It won't have escaped the attention of Russian literature fans that the BBC has made a brand new drama series based on War and Peace, currently airing on BBC1. Immediately after the first episode ended, there was a commotion on Twitter: an incestuous relationship between brother and sister Anatole and Hélène Kurágin?! Surely that wasn't in the book!
Brother and sister have sex
As I seemed to remember that there was something the matter with them, I decided to investigate. And guess what.. the BBC is right! Obviously there is no sex scene between brother and sister in the book, unlike in the series, where Hélène is lying naked in bed, Anatole gets in bed with her, kisses her and touches her under the sheets, but Tolstoy nonetheless clearly suggests that something is going on.
Why Pierre marries Hélène
One of the main characters, Count Pierre Bezúkhov, is all of a sudden an ideal marriage candidate when he inherits the largest fortune in Russia. Prince Vasili Kurágin is short of money and wants to find a rich marriage partner for his youngest children, the both beautiful and stupid Anatole and Hélène. Obviously Pierre is the perfect candidate for Hélène. Together with his friend Anna Schérer he suggests to Pierre that he should marry his daughter.
Until then Pierre has never seen Hélène as anything else but a beautiful young woman. After the visit to Anna Schérer he suddenly sees her in a different light. Apparently this exquisite beauty could be his, Pierre's, wife. He tosses and turns in his bed. But she's stupid. And wasn't there something wrong with her? He remembers a story he once heard:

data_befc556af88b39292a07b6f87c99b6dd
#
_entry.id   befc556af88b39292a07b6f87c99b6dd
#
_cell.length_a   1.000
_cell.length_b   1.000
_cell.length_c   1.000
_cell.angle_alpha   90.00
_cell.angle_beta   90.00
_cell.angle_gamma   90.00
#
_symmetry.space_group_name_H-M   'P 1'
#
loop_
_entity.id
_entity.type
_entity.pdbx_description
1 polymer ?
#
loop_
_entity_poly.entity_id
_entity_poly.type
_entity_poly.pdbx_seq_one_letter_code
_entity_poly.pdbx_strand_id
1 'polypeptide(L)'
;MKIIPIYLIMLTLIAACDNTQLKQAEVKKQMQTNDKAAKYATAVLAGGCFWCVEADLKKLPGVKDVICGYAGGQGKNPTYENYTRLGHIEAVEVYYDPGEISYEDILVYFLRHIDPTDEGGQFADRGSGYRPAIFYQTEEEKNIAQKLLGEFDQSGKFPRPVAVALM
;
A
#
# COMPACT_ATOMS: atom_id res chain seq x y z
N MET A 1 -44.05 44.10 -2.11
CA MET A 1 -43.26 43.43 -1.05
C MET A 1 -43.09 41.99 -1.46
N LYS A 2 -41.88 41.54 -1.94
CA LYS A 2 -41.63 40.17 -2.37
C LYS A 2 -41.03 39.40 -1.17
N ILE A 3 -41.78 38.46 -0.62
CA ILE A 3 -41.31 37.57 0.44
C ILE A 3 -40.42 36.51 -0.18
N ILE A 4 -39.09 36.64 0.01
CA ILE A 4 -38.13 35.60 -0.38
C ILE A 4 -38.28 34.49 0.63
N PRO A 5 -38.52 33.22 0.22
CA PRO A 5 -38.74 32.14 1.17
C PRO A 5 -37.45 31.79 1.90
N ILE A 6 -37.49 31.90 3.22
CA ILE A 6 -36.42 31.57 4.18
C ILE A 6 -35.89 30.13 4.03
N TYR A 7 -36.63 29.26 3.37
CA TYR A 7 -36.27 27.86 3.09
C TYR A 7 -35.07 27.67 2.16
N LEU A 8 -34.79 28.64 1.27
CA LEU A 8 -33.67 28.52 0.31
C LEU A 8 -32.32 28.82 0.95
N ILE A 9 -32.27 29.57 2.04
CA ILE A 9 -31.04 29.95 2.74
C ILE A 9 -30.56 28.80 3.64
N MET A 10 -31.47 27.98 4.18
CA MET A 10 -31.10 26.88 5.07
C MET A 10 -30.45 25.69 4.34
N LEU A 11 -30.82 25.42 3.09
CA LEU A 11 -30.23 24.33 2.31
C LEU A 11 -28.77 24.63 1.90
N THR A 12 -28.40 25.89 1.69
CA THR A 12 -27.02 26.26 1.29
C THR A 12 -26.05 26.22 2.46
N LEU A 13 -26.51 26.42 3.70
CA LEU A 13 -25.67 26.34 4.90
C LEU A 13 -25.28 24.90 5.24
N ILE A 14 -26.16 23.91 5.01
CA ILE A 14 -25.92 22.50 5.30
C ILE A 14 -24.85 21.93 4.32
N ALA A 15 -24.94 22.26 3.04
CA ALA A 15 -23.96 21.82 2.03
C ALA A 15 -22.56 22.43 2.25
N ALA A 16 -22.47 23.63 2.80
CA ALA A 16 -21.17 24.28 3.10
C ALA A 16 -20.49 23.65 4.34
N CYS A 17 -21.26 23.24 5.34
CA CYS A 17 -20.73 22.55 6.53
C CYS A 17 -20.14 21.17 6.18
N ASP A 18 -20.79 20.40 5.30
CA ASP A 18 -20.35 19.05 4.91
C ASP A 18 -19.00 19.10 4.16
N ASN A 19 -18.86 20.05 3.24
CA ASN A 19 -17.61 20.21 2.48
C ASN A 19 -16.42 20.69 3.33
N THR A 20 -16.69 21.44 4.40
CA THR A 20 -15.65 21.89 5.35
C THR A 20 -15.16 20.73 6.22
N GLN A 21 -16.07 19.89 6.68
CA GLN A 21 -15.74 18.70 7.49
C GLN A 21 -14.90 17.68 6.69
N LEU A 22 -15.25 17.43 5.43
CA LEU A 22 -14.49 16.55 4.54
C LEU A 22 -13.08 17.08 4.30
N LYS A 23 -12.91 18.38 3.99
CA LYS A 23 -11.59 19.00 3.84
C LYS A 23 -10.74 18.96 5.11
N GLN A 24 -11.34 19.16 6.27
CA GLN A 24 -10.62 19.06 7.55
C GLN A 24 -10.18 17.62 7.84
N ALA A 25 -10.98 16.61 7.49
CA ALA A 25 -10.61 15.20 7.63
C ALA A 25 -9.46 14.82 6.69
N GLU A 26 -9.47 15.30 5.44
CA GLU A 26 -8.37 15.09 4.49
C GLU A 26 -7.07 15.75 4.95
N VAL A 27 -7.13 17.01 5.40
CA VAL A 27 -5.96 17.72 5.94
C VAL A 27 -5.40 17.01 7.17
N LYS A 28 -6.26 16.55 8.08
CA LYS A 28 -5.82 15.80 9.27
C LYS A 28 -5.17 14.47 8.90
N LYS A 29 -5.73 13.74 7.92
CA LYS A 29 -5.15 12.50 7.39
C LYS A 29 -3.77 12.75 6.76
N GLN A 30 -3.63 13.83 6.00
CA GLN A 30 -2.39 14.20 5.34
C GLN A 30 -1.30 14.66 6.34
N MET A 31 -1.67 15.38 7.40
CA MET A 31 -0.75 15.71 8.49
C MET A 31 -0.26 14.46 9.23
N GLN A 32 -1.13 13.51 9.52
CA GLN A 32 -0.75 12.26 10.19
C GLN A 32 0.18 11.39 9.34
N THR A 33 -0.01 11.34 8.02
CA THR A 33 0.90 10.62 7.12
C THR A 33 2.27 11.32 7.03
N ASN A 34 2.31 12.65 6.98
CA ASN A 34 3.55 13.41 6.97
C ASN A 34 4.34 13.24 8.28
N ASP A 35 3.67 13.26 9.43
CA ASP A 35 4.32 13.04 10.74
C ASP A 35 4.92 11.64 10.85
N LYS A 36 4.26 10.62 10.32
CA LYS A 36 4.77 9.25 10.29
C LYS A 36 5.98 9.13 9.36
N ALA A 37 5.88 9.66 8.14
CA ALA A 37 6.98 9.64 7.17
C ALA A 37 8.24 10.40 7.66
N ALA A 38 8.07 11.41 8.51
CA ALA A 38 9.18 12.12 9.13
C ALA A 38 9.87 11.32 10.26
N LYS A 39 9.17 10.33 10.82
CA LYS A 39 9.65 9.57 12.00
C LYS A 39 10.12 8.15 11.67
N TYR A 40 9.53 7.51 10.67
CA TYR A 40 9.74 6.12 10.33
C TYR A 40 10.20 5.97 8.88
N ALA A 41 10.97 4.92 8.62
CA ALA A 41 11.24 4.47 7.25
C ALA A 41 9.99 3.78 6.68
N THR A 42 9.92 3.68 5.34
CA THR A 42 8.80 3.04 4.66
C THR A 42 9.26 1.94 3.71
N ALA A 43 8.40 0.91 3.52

“There is something nasty, something wrong in the feeling she excites in me. I have been told that her brother Anatole was in love with her and she with him, that there was a scandal and that's why he was sent away.”
Nevertheless he puts his mind to ease. After all if everyone thinks this marriage is a good idea, why should he not marry her? They get married and of course it doesn't take long before the trouble starts. Hélène doesn't love Pierre, she's only interested in her title and money. She has several affairs, with the ambitious Boris, that Natásha was in love with, and also with the notorious scoundrel Dólokhov. When Pierre find out he challenges Dólokhov to a duel. After the duel Hélène is furious with Pierre, why shouldn't she have affairs, it's none of his business. And Anatole is still in the picture too:
“Anatole used to come to borrow money from her and used to kiss her naked shoulders. She did not give him the money, but she let herself be kissed.”
There is another hint of incest concerning the brother and sister. Hélène has invited a famous French actress to her house to recite some French verses. About the guilty love of a mother for her son. During this soirée Anatole tries to seduce the confused Natasha again.
Aylmer Maude confirms it
Here translator, biographer and personal friend of Tolstoy, Aylmer Maude, makes the following note: “in the first drafts of the novel, Tolstoy made it plain that Hélène and her brother had been in guilty relations with one another, but afterwards he altered this so that only some hints remain.”.
Clearly Tolstoy really intended the incestuous relationship between Hélène and Anatole, but left only the suggestion because of the strict censure of the time. What makes it particularly peculiar is the fact that it takes place with mutual consent.
-Photo from the BBC
-War and Peace by Tolstoy, translated by Aylmer Maude